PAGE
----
Europeans began arriving in the Hancock area as early as the 1730s. When the Chesapeake & Ohio Canal (C&O) came a century later, followed by a toll road on the National Road, followed by the railroads, Hancock boomed between the early 19th and early 20th centuries..
During the Civil War, troops from both sides frequently crossed the river and the C&O Canal. Soldiers traded volleys across the water and skirmished in and near Hancock. Confederates attacked canal boats and trains, destroyed locks, and once tried to take Hancock during a brief winter battle.
From town, walk or bike along the C&O Canal Towpath to explore important sites associated with the Canal and the war. Hancock is also the midway point for the Western Maryland Rail-Trail, and together the two routes offer the perfect round-trip exploration.
Each of the two options below takes you about 11 miles east or west from Hancock along the Towpath, with return via the Western Maryland Rail-Trail. Allow most of the day to explore in either direction.
East on the C&O, from Hancock to Fort Frederick
Miles represent Towpath mileage.
Mile 124.1 Hancock
Park in the lot between Williams Street and Taney Street.
Alternatively, park at the south end of Church Street along the Western Maryland Rail-Trail. From here, look up the hill toward St. Thomas’ Episcopal Church. There on Orrick’s Hill, and from Main Street, Union troops defended the town in the Battle of Hancock on January 5–6, 1862. During the brief skirmish, Gen. Thomas “Stonewall” Jackson’s troops advanced on Hancock in an effort to take control of the Potomac River and the Canal. The battle was the first of Jackson’s Romney Campaign.
The day before the shelling began, Jackson sent his cavalry commander Turner Ashby under a truce flag to try to persuade Gen. F.W. Lander to surrender the town. Lander refused. Only an estimated 75 to 100 shots were fired, the cold, wintry weather being a major factor. The Union maintained control of the town but St. Thomas’ Episcopal Church was badly damaged, as was the Presbyterian Church on E. Main Street.
Cross the bridge to reach the towpath and head east (left).
Mile 123 Tonoloway Creek Aqueduct
The aqueduct, built between 1835 and 1839, is one of 11 such water-filled bridges along the Canal. Aqueducts carried boats over major creeks that emptied into the Potomac, and some have been rebuilt; Tonoloway, however, isn’t one of them. Stop midway along the aqueduct for a scenic view of the river.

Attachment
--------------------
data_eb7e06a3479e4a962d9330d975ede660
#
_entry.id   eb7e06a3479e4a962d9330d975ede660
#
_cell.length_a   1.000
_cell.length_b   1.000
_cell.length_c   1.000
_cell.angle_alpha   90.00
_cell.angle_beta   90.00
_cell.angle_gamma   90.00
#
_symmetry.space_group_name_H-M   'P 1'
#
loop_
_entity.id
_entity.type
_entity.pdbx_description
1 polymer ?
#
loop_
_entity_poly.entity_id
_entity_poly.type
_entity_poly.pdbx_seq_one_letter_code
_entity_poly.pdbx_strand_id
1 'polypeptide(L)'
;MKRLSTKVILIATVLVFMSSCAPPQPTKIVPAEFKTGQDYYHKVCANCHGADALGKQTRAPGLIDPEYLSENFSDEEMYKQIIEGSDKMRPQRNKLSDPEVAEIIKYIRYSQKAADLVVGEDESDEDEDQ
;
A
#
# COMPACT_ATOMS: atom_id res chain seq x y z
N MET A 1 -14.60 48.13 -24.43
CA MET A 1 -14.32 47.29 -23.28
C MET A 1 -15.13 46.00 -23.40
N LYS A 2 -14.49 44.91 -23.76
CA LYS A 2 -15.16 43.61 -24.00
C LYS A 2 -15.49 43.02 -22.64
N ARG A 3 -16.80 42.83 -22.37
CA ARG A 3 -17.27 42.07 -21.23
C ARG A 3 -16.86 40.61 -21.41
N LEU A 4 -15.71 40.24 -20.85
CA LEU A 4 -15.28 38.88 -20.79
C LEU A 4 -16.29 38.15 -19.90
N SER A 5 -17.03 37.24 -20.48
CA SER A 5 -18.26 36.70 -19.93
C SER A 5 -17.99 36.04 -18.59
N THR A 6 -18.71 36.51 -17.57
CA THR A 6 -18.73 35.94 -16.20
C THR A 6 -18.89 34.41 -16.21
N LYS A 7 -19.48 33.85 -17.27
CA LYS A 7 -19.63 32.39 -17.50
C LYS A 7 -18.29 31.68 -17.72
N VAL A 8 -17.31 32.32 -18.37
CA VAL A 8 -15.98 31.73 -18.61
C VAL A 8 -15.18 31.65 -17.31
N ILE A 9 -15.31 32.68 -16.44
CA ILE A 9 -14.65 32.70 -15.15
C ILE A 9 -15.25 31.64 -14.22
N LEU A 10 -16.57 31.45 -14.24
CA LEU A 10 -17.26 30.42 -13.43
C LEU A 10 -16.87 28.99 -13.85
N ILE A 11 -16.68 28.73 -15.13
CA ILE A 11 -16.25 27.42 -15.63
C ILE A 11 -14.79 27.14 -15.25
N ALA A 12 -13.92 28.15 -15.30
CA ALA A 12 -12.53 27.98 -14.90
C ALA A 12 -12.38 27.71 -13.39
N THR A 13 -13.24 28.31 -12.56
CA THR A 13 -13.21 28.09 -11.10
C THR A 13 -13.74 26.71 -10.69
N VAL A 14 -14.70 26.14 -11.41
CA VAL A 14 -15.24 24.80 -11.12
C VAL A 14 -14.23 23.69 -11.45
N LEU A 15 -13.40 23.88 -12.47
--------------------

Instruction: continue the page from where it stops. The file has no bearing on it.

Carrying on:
Mile 122.8–6 Bowles House Visitor Center (Locks 51–52)
Just beyond the aqueduct you’ll see the remains of Locks 51 and 52 as well as the Bowles House, now one of the C&O’s historical visitor centers. The foundations of an old lockhouse are also visible near Lock 51.
The stunning Bowles House was originally a one-story home built around 1785 by William Yates. The Yates family lived in the house when the C&O Canal was being built along this stretch in 1839. At least two other families owned the house, and it was occupied until the 1980s. Though the house has seen better days, it remains one of the C&O’s treasures. Two rooms on the ground floor showcase early photographs and the history of both the house and canal. Ask the ranger for a short tour (Memorial Day weekend–October, 9 am–4:30 pm, Fri–Tues.).
Mile 120.6 Little Pool
Look for wildlife in and around this section of ancient river channel.
Mile 118.9 Millstone
During the Civil War, Union troops were stationed in Millstone to protect the canal.
Mile 116.1 Licking Creek Aqueduct
In 1839, the year the canal arrived in Hancock, this single-arched aqueduct was first filled with water. It took two years to build.
Mile 113.8 Big Pool
Big Pool, another section of ancient river channel, was a natural depression when the C&O was built. The C&O Canal Company filled it with water and used it for a turning basin, where—as the name implies—canawlers turned their boats around. You can launch a boat on this small lake from a ramp at Fort Frederick. Watch for wildlife in and around the water.
Mile 112.5 Fort Frederick
The 20-sided wall of Fort Frederick, a National Historic Landmark, was built in the 1750s during the French and Indian War to protect Maryland’s western frontier from attack. Inside the fort today are two reconstructed barracks with reproductions of period artifacts and a museum depicting area history. You’ll also find a visitor center, campground, and nature trails. Living history programs are available throughout the summer.
During the Civil War, Union troops were stationed here to protect the Canal and the B&O Railroad from Confederates.
From the Towpath, cross the bridge and the railroad tracks (use caution) to access the fort. Bike racks are available, as well as snacks and drinks. Hours change seasonally; visit Fort Frederick State Park online for more information.
Return Via the WMDRT
The Cumberland Extension of the Western Maryland Railway arrived in Hancock in December 1904 and was both a passenger and freight line. Today, roughly 23 miles of the abandoned corridor—the Western Maryland Rail-Trail (WMDRT)—are paved for non-motorized recreation. The eastern end of the WMDRT begins just west of Fort Frederick.
You can access the trail from the fort by either heading back along the C&O Canal towpath (signs will guide you to the WMDRT). If you want to take the road, from the entrance of Fort Frederick, turn left on MD 56 (Big Pool Rd.) and go about 1 mile. Follows signs to the parking lot on the left.
At mile 2.7 on the WMDRT you’ll find Park Head Cemetery, with some very old headstones in a tiny burial ground. The route to Hancock follows a wooded corridor, which in places parallels Interstate 70 very closely. If you prefer to continue along the C&O Canal towpath instead, there are a few places were you can take a short trail to the towpath; look for the signs.